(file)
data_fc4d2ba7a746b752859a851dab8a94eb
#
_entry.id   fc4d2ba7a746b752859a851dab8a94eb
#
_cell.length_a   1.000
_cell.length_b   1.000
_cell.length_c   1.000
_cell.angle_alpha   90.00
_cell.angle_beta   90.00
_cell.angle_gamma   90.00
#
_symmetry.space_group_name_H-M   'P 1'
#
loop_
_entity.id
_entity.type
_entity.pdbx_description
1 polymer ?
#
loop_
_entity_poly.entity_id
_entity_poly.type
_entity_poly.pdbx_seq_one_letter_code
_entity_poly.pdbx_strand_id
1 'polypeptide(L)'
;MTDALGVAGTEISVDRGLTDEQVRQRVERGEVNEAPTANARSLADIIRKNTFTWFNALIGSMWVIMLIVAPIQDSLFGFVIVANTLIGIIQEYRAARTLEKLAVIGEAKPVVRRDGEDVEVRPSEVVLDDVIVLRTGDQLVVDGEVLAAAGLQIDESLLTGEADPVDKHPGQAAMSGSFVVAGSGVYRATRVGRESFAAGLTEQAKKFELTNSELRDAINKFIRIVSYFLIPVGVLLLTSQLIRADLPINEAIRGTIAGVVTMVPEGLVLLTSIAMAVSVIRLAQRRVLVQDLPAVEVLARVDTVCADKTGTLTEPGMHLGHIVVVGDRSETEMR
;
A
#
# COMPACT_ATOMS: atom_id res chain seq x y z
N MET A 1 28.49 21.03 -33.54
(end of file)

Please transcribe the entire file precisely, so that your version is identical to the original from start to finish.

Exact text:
data_fc4d2ba7a746b752859a851dab8a94eb
#
_entry.id   fc4d2ba7a746b752859a851dab8a94eb
#
_cell.length_a   1.000
_cell.length_b   1.000
_cell.length_c   1.000
_cell.angle_alpha   90.00
_cell.angle_beta   90.00
_cell.angle_gamma   90.00
#
_symmetry.space_group_name_H-M   'P 1'
#
loop_
_entity.id
_entity.type
_entity.pdbx_description
1 polymer ?
#
loop_
_entity_poly.entity_id
_entity_poly.type
_entity_poly.pdbx_seq_one_letter_code
_entity_poly.pdbx_strand_id
1 'polypeptide(L)'
;MTDALGVAGTEISVDRGLTDEQVRQRVERGEVNEAPTANARSLADIIRKNTFTWFNALIGSMWVIMLIVAPIQDSLFGFVIVANTLIGIIQEYRAARTLEKLAVIGEAKPVVRRDGEDVEVRPSEVVLDDVIVLRTGDQLVVDGEVLAAAGLQIDESLLTGEADPVDKHPGQAAMSGSFVVAGSGVYRATRVGRESFAAGLTEQAKKFELTNSELRDAINKFIRIVSYFLIPVGVLLLTSQLIRADLPINEAIRGTIAGVVTMVPEGLVLLTSIAMAVSVIRLAQRRVLVQDLPAVEVLARVDTVCADKTGTLTEPGMHLGHIVVVGDRSETEMR
;
A
#
# COMPACT_ATOMS: atom_id res chain seq x y z
N MET A 1 28.49 21.03 -33.54